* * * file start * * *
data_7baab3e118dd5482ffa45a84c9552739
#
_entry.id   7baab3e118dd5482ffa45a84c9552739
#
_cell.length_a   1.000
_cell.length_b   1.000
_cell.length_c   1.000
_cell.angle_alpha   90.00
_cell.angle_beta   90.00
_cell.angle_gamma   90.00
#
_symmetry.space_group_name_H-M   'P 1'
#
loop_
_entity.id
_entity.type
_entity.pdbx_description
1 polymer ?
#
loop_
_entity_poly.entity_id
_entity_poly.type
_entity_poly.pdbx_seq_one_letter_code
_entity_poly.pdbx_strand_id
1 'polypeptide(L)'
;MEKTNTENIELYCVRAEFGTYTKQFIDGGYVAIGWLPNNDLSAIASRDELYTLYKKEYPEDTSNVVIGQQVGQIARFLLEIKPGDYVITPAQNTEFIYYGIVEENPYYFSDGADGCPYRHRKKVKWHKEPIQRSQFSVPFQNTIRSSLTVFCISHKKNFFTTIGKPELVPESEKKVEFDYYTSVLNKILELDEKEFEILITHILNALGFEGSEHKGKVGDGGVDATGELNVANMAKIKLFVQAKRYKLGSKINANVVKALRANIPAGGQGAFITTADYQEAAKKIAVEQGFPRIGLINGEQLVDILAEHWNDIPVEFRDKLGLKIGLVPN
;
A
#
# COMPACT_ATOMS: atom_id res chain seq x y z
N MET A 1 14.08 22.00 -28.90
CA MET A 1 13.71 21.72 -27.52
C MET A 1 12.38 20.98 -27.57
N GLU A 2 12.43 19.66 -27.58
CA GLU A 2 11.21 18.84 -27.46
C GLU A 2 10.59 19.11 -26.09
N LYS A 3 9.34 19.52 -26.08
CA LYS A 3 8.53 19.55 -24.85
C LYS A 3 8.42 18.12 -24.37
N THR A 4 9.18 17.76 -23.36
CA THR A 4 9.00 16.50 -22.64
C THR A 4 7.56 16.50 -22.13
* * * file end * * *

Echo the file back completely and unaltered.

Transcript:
data_7baab3e118dd5482ffa45a84c9552739
#
_entry.id   7baab3e118dd5482ffa45a84c9552739
#
_cell.length_a   1.000
_cell.length_b   1.000
_cell.length_c   1.000
_cell.angle_alpha   90.00
_cell.angle_beta   90.00
_cell.angle_gamma   90.00
#
_symmetry.space_group_name_H-M   'P 1'
#
loop_
_entity.id
_entity.type
_entity.pdbx_description
1 polymer ?
#
loop_
_entity_poly.entity_id
_entity_poly.type
_entity_poly.pdbx_seq_one_letter_code
_entity_poly.pdbx_strand_id
1 'polypeptide(L)'
;MEKTNTENIELYCVRAEFGTYTKQFIDGGYVAIGWLPNNDLSAIASRDELYTLYKKEYPEDTSNVVIGQQVGQIARFLLEIKPGDYVITPAQNTEFIYYGIVEENPYYFSDGADGCPYRHRKKVKWHKEPIQRSQFSVPFQNTIRSSLTVFCISHKKNFFTTIGKPELVPESEKKVEFDYYTSVLNKILELDEKEFEILITHILNALGFEGSEHKGKVGDGGVDATGELNVANMAKIKLFVQAKRYKLGSKINANVVKALRANIPAGGQGAFITTADYQEAAKKIAVEQGFPRIGLINGEQLVDILAEHWNDIPVEFRDKLGLKIGLVPN
;
A
#
# COMPACT_ATOMS: atom_id res chain seq x y z
N MET A 1 14.08 22.00 -28.90
CA MET A 1 13.71 21.72 -27.52
C MET A 1 12.38 20.98 -27.57
N GLU A 2 12.43 19.66 -27.58
CA GLU A 2 11.21 18.84 -27.46
C GLU A 2 10.59 19.11 -26.09
N LYS A 3 9.34 19.52 -26.08
CA LYS A 3 8.53 19.55 -24.85
C LYS A 3 8.42 18.12 -24.37
N THR A 4 9.18 17.76 -23.36
CA THR A 4 9.00 16.50 -22.64
C THR A 4 7.56 16.50 -22.13